New 210,000 sq ft gateway building changes face of Cambridge Science Park
A new 210,000 sq ft gateway development has been completed on the world-renowned Cambridge Science Park. The building was designed by global architectural practice Scott Brownrigg and developed by property consultant Bidwells on behalf of Trinity College and TusPark.
Known as Building 1&2, the development is the final stage of a five-building scheme completed by TusPark and Trinity – founder of the Cambridge Science Park.
The scheme comprises a total of 380,000 sq ft of commercial space designed to facilitate and encourage the growth of high-tech and life science companies.
The objective was to replace some of the existing buildings which date back to the 1970s with a series of exceptional quality buildings that would transform the entrance to the park.
Building 1&2 is the largest development on the Cambridge Science Park and follows the successful completion of three other new buildings designed by Scott Brownrigg including a state-of-the art Bio-Innovation Centre which completed in 2019.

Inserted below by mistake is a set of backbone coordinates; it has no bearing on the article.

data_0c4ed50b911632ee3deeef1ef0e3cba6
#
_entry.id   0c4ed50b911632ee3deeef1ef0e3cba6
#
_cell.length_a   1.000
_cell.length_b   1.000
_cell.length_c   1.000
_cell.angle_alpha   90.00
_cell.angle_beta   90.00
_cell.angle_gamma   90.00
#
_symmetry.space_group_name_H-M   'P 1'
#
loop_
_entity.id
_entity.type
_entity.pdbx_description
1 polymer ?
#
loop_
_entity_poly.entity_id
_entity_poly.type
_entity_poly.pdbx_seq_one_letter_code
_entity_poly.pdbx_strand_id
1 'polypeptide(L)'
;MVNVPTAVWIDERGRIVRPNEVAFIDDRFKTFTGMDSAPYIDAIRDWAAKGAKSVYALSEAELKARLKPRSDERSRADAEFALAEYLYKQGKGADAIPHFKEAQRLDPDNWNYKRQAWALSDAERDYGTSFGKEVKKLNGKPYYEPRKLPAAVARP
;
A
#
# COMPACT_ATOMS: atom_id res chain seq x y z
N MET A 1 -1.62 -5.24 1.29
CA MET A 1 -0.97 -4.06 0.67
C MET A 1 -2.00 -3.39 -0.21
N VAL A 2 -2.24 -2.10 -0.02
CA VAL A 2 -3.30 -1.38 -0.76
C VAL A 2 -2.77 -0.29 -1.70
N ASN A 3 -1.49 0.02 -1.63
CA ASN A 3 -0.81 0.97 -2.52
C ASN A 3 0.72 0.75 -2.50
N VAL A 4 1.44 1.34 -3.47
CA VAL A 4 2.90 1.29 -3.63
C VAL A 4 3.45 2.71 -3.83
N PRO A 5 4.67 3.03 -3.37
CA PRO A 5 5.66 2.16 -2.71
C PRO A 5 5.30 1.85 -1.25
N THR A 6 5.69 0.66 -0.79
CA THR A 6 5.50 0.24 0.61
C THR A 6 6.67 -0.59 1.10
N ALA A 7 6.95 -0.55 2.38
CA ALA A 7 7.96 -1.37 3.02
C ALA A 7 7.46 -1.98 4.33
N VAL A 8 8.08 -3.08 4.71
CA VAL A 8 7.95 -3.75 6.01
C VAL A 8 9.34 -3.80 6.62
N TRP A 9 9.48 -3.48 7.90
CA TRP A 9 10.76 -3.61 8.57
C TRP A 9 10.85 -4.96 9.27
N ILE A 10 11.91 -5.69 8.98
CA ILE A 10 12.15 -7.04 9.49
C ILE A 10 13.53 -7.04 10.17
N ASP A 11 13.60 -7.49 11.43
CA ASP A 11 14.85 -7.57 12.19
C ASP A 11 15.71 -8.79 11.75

Acting as development managers, Bidwells helped bring the two partners together as well as overseeing the construction process, and fully letting all five buildings.
James Abraham, Partner, Building Consultancy at Bidwells, said: “These buildings not only reflect Trinity College’s and TusPark’s exciting vision for the future of the Cambridge Science Park – offering unrivalled opportunities for collaboration, innovation and inspiration – but they also demonstrate the incredible effectiveness of the build team.
“All the difficulties and restrictions caused by COVID were overcome, without any delay to the build or increase in cost, and the multiple requirements of all stakeholders were met or bettered ahead of programme. An achievement to be proud of, in a year to forget.”
The two-building design creates a flexible option for either single or multi-tenant occupancy – featuring a colonnade which sweeps across the front reflecting the curve of the adjacent Milton Road. The column spacing guides occupiers and visitors to the entrance, with wider spaced columns emphasising the entrance area and denser columns protecting office space.
The entrance colonnade fins lay flat against the side elevations, creating a rhythmical façade system. These vary across the width of each building to provide office spaces with ample daylight without exceeding solar gain.
As well as creating a new area of public realm between the two buildings, the design gives transparency to the buildings. It also supports Cambridge Science Park’s sustainability agenda having achieved a BREEAM Excellent rating – 90% efficient (NIA/GIA).